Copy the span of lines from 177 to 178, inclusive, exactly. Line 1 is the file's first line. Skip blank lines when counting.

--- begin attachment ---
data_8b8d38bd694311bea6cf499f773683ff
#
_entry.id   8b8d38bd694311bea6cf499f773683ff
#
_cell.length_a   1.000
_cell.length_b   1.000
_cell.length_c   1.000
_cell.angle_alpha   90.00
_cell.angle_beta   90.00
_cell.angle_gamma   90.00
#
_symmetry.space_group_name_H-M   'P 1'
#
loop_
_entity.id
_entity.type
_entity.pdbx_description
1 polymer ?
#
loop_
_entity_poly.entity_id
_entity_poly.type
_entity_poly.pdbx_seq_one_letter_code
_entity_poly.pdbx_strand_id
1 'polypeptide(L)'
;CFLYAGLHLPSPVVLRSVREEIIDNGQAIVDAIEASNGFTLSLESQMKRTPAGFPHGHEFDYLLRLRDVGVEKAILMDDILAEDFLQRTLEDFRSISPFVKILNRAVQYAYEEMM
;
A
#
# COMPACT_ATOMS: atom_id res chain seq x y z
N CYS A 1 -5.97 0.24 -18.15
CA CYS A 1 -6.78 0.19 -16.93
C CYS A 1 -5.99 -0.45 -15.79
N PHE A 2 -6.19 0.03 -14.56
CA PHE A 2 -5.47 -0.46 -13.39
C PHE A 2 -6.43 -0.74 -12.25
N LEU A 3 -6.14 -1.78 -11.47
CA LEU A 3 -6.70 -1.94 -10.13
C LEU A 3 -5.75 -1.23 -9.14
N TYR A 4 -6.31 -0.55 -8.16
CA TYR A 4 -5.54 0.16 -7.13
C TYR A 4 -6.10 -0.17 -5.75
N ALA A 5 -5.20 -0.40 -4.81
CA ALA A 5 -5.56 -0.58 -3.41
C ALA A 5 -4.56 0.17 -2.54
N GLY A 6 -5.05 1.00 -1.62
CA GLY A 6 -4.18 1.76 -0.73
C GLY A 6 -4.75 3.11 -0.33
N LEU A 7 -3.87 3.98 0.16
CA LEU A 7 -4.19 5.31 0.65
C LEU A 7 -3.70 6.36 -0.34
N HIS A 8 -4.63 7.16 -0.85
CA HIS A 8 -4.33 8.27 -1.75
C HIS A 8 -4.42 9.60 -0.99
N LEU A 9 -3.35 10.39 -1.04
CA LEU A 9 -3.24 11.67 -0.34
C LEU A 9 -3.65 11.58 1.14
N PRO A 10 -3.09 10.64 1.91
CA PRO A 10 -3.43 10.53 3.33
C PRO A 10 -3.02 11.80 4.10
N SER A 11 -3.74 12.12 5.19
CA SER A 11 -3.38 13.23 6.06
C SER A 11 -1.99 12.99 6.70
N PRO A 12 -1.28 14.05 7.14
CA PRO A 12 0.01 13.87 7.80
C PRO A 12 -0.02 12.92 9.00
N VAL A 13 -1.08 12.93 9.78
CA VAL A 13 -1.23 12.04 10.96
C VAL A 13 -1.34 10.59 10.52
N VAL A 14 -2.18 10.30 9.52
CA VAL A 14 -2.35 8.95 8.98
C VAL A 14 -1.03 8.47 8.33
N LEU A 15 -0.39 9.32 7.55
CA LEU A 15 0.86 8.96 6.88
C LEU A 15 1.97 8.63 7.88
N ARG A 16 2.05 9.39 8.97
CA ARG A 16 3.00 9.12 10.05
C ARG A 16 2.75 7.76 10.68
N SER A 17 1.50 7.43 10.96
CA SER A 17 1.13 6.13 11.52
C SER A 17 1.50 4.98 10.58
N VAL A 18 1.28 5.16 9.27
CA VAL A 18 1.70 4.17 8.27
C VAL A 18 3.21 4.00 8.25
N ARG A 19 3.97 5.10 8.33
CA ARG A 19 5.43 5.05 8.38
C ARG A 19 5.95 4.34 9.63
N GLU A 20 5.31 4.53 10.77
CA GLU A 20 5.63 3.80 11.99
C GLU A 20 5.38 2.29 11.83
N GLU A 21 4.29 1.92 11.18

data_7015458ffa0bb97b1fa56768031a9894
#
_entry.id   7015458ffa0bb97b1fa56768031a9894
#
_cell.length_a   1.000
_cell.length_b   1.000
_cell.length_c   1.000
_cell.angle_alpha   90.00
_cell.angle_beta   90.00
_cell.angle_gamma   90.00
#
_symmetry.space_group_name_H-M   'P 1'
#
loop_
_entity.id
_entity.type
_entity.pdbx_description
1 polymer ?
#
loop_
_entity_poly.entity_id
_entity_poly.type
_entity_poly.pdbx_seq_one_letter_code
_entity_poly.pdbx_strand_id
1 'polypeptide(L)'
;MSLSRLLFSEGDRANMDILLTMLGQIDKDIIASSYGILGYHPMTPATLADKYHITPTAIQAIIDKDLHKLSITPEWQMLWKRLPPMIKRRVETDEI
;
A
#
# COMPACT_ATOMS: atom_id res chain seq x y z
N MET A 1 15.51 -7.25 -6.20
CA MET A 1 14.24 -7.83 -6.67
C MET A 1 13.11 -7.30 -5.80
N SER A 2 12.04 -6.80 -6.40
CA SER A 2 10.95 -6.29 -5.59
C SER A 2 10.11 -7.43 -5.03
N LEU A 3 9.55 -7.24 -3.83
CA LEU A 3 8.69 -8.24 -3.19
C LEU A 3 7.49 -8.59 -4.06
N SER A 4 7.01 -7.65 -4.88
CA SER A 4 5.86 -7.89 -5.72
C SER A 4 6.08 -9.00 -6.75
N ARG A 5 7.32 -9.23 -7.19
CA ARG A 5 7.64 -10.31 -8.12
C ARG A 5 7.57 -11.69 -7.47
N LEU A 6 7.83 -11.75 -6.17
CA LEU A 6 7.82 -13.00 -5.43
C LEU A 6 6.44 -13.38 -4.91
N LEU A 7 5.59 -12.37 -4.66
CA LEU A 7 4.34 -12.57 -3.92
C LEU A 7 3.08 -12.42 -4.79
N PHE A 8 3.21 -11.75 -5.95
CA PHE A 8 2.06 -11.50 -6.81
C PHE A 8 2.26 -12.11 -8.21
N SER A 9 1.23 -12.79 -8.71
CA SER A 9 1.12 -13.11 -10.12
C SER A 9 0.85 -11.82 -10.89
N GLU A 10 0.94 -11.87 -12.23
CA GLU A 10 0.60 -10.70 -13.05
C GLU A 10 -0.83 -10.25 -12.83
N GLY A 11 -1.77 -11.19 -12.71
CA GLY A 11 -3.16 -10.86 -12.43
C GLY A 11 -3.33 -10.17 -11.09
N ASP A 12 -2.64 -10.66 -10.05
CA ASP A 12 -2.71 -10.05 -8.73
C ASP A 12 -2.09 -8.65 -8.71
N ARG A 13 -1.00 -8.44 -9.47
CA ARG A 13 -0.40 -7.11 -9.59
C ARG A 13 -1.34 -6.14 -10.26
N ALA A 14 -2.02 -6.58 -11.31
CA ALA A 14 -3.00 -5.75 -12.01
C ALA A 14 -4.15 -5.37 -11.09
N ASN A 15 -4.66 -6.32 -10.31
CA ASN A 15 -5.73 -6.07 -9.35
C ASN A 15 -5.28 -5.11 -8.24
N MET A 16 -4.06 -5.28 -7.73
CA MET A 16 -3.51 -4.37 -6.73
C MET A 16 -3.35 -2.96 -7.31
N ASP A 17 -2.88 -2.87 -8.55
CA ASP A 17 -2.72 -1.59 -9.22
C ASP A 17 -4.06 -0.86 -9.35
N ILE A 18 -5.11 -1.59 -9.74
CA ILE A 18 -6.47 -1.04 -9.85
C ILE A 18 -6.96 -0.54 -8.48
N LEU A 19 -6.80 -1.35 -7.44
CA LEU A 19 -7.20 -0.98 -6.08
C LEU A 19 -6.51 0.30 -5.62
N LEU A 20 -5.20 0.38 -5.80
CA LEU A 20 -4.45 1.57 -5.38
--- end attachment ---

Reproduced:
CA LEU A 19 -7.20 -0.98 -6.08
C LEU A 19 -6.51 0.30 -5.62